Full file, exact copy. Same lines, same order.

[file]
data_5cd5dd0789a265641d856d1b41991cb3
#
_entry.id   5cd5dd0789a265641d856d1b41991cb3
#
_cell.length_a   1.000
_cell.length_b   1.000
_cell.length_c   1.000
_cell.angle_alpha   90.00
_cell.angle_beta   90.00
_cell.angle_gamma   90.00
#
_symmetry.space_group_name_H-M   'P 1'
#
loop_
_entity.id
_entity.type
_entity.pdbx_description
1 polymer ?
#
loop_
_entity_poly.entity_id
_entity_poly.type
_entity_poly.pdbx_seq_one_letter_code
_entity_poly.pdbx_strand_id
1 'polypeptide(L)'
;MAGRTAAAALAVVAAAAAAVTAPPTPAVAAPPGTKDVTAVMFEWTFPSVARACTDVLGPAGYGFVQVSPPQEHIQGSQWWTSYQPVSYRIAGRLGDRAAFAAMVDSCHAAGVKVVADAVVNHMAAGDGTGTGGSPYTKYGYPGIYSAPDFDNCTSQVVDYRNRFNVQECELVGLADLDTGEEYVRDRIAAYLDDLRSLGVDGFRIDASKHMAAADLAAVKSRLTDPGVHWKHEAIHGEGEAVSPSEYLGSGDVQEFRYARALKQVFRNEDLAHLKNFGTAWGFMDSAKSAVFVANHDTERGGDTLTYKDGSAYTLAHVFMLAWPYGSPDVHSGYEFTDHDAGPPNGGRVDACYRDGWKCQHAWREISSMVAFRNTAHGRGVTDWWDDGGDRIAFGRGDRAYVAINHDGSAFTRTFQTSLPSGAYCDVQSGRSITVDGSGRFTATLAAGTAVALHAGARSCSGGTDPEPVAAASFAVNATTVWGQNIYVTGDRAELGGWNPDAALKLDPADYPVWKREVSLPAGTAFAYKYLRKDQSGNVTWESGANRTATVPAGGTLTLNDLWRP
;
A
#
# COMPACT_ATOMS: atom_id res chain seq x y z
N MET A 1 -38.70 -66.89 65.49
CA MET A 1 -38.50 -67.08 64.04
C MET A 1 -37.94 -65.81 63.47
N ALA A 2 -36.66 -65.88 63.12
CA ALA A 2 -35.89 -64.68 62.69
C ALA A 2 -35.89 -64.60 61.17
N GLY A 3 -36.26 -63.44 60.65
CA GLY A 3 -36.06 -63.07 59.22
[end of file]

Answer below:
data_5cd5dd0789a265641d856d1b41991cb3
#
_entry.id   5cd5dd0789a265641d856d1b41991cb3
#
_cell.length_a   1.000
_cell.length_b   1.000
_cell.length_c   1.000
_cell.angle_alpha   90.00
_cell.angle_beta   90.00
_cell.angle_gamma   90.00
#
_symmetry.space_group_name_H-M   'P 1'
#
loop_
_entity.id
_entity.type
_entity.pdbx_description
1 polymer ?
#
loop_
_entity_poly.entity_id
_entity_poly.type
_entity_poly.pdbx_seq_one_letter_code
_entity_poly.pdbx_strand_id
1 'polypeptide(L)'
;MAGRTAAAALAVVAAAAAAVTAPPTPAVAAPPGTKDVTAVMFEWTFPSVARACTDVLGPAGYGFVQVSPPQEHIQGSQWWTSYQPVSYRIAGRLGDRAAFAAMVDSCHAAGVKVVADAVVNHMAAGDGTGTGGSPYTKYGYPGIYSAPDFDNCTSQVVDYRNRFNVQECELVGLADLDTGEEYVRDRIAAYLDDLRSLGVDGFRIDASKHMAAADLAAVKSRLTDPGVHWKHEAIHGEGEAVSPSEYLGSGDVQEFRYARALKQVFRNEDLAHLKNFGTAWGFMDSAKSAVFVANHDTERGGDTLTYKDGSAYTLAHVFMLAWPYGSPDVHSGYEFTDHDAGPPNGGRVDACYRDGWKCQHAWREISSMVAFRNTAHGRGVTDWWDDGGDRIAFGRGDRAYVAINHDGSAFTRTFQTSLPSGAYCDVQSGRSITVDGSGRFTATLAAGTAVALHAGARSCSGGTDPEPVAAASFAVNATTVWGQNIYVTGDRAELGGWNPDAALKLDPADYPVWKREVSLPAGTAFAYKYLRKDQSGNVTWESGANRTATVPAGGTLTLNDLWRP
;
A
#
# COMPACT_ATOMS: atom_id res chain seq x y z
N MET A 1 -38.70 -66.89 65.49
CA MET A 1 -38.50 -67.08 64.04
C MET A 1 -37.94 -65.81 63.47
N ALA A 2 -36.66 -65.88 63.12
CA ALA A 2 -35.89 -64.68 62.69
C ALA A 2 -35.89 -64.60 61.17
N GLY A 3 -36.26 -63.44 60.65
CA GLY A 3 -36.06 -63.07 59.22